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Frank Borman commanded Gemini 7, which was part of the first space rendezvous mission, and He commanded Apollo 8, the first flight to orbit the moon.
He was born in Gary, Indiana, on March 14, 1928. He received a Bachelor of Science from the US Military Academy, West Point, in 1950 and a Master of Science from the California Institute of Technology in 1957. He completed the Harvard Business School’s Advanced Management Program in 1970.
Borman was a career Air Force officer from 1950 to 1970, when he retired with the rank of colonel. He served as a fighter pilot in the Philippines, as an operational pilot and instructor with various squadrons in the United Statesas an assistant professor of thermodynamics and fluid dynamics at West Point and as an experimental test pilot at the USAF Aerospace Pilot School.
He was selected as an astronaut by NASA in 1962. In December 1965, he and Jim Lovell spent a record 14 days in orbit aboard Gemini 7. During the flight, Gemini 6 astronauts Wally Schirra and Tom Stafford were launched and executed for the first time.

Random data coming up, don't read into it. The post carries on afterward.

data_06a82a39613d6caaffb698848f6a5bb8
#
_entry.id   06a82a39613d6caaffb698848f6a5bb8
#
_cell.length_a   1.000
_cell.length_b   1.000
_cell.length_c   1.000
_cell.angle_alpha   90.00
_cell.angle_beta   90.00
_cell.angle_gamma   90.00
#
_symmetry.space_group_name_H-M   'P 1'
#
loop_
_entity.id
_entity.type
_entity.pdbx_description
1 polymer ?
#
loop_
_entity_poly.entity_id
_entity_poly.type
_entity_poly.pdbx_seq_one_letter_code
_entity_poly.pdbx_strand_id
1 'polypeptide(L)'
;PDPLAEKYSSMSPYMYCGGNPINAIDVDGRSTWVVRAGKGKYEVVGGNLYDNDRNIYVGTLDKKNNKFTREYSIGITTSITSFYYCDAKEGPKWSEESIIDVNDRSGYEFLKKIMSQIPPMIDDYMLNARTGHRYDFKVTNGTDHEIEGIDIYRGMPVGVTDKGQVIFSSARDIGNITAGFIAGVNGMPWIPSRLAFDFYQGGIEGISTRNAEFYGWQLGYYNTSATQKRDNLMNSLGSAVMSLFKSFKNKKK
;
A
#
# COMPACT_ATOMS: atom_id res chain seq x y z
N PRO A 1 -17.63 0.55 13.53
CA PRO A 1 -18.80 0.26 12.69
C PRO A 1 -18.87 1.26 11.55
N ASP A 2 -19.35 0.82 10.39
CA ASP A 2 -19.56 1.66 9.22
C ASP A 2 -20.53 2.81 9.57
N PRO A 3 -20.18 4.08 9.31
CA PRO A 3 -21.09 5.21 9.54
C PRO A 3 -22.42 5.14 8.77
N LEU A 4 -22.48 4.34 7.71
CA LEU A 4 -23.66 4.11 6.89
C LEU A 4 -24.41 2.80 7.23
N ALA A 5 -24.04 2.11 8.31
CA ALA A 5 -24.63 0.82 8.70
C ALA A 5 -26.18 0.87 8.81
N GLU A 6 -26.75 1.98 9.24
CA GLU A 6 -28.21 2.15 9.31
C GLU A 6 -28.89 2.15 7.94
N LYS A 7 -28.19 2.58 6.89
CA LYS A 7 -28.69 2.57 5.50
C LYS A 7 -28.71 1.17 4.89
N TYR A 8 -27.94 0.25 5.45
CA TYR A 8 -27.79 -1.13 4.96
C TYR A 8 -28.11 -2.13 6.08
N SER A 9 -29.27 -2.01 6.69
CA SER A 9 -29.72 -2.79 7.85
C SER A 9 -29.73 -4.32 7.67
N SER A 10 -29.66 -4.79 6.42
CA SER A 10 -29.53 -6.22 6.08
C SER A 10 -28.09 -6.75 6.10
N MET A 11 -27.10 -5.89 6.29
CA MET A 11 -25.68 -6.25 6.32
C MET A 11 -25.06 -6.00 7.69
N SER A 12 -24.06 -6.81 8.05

Three years later, on December 21, 1968, Borman, Lovell and Bill Anders were the first humans launched to the moon and the first to travel on the giant Saturn V rocket.. As they orbited the moon on Christmas Eve and broadcast television images of its rough surface, they captivated millions of viewers by reading the Bible’s Book of Genesis.
In 1969, Borman served as a special adviser to Eastern Airlines and a year later he was named vice president of the operations group. He worked his way up through the company and was elected president and chief operating officer in 1975, rising to chief executive officer later that year. He became chairman of the Eastern board in 1976.
Frank Borman was inducted into the US Astronaut Hall of Fame on March 19, 1993.